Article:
Walking along Third Street in Excelsior, I saw a box of free items. Among the discarded treasures was an old, beat up boat propeller. I thought it would make a great flower garden sculpture. After I retrieved it, I saw the owner of the house, Tom Knowlton, come outside, so I meandered back to report I was taking the prop. “I saw that,” he said. “That was from a boat my friends and I made back in 1957.”
Knowlton explained that he had written a story of that beloved boat, named Bachelors Delight. He asked for my address, so he could mail me a copy of the piece. A few days later, I received a manila envelope, containing the history of the watercraft. Four young men had built the boat on an empty lot at 166 Maple St. in Excelsior. It was made of 55-gallon drums, donated windows, car parts from the junkyard and some new lumber. From the pictures Knowlton included, it looked quite presentable.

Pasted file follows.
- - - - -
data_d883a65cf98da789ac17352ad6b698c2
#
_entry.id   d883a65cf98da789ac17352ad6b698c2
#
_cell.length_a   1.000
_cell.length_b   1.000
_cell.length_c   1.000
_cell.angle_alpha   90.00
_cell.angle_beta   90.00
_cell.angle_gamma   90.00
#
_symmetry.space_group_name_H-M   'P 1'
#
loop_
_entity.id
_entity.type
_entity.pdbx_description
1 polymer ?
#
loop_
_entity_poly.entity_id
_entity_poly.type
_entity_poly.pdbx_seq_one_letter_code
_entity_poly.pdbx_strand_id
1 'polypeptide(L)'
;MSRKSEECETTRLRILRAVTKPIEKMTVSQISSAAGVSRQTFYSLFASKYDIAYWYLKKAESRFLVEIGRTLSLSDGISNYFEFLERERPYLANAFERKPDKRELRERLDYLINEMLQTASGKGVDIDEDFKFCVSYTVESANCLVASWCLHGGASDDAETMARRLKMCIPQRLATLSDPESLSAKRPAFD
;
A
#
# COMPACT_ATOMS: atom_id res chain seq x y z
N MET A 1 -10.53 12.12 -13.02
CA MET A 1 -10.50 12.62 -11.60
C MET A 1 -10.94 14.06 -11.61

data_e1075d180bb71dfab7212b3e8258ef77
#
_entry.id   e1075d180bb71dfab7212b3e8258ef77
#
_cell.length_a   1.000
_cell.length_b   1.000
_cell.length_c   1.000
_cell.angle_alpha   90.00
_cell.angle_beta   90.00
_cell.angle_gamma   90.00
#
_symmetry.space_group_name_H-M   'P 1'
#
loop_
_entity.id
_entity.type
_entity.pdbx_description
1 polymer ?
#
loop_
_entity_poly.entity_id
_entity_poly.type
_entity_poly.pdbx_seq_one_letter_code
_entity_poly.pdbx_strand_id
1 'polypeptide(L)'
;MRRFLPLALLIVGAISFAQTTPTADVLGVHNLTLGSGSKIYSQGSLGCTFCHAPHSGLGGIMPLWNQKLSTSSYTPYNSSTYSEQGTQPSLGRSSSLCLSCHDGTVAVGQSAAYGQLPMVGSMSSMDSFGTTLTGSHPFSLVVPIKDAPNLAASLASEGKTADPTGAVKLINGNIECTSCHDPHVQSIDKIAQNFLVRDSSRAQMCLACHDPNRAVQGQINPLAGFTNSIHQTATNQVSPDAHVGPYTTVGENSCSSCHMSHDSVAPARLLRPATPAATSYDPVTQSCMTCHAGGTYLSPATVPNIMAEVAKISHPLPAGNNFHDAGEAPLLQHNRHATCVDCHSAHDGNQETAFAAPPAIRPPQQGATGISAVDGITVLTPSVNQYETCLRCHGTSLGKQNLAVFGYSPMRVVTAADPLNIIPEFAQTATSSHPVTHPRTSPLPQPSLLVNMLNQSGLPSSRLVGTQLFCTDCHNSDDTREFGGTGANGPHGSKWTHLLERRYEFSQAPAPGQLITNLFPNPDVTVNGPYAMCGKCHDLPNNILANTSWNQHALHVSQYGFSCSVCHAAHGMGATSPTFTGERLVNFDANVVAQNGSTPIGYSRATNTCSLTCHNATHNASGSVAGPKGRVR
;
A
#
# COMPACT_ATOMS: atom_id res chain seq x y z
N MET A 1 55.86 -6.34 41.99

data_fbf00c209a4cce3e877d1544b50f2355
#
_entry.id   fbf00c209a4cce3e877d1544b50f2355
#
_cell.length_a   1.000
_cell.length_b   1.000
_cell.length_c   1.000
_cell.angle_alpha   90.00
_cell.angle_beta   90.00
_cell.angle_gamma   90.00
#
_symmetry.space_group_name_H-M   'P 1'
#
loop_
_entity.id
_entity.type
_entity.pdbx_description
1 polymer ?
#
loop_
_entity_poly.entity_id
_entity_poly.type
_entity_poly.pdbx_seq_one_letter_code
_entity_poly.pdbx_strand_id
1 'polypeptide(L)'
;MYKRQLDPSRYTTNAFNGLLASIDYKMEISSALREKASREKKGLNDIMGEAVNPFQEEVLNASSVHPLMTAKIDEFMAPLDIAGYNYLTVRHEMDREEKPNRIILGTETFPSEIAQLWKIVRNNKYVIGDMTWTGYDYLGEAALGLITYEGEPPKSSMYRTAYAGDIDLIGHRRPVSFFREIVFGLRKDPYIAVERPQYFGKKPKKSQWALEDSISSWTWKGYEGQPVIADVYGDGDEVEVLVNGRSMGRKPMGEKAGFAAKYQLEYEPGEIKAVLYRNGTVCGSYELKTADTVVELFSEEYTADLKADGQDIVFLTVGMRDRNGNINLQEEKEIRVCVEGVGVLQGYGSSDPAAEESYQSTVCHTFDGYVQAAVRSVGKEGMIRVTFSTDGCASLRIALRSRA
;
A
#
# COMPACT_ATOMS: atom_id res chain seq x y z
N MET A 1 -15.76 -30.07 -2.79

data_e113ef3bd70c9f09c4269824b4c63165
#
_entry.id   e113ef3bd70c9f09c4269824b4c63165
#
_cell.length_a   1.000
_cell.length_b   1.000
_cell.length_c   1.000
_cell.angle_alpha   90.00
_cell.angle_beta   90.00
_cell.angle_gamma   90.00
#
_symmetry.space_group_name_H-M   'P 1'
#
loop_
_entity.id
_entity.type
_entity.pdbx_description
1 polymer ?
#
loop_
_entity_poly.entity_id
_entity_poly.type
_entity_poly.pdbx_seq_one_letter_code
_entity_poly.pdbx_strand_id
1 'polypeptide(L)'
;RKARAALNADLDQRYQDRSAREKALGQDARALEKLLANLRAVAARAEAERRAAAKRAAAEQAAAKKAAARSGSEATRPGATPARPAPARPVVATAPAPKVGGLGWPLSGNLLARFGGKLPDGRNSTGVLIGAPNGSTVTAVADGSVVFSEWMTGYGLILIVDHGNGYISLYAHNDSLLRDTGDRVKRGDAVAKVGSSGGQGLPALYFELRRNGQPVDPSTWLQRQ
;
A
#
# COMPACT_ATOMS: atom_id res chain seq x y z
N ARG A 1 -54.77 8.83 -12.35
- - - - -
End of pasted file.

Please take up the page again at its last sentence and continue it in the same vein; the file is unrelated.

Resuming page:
My determination to make the propeller into a piece of garden art grew. On this past Memorial Day, my father (a talented fabricator with a pole barn filled with tools) and I (the one with an artistic vision) collaborated on the sculpture. That afternoon, to Knowlton’s surprise, I delivered the completed, reimagined art piece, formerly known as a boat propeller, to his home.
Knowlton invited me to sit for a time on the porch with him and his wife, Carol. Through his words, he brought us back to 1957 Excelsior when he and pals Don Hermanson, Dallas DeGrote and John Fink gathered to build their treasured boat on Maple Street.
Alison Feik of Excelsior has a degree in landscape architecture and holds a wealth of knowledge about local plants and gardening. Grow more at beingstronginnature.com.
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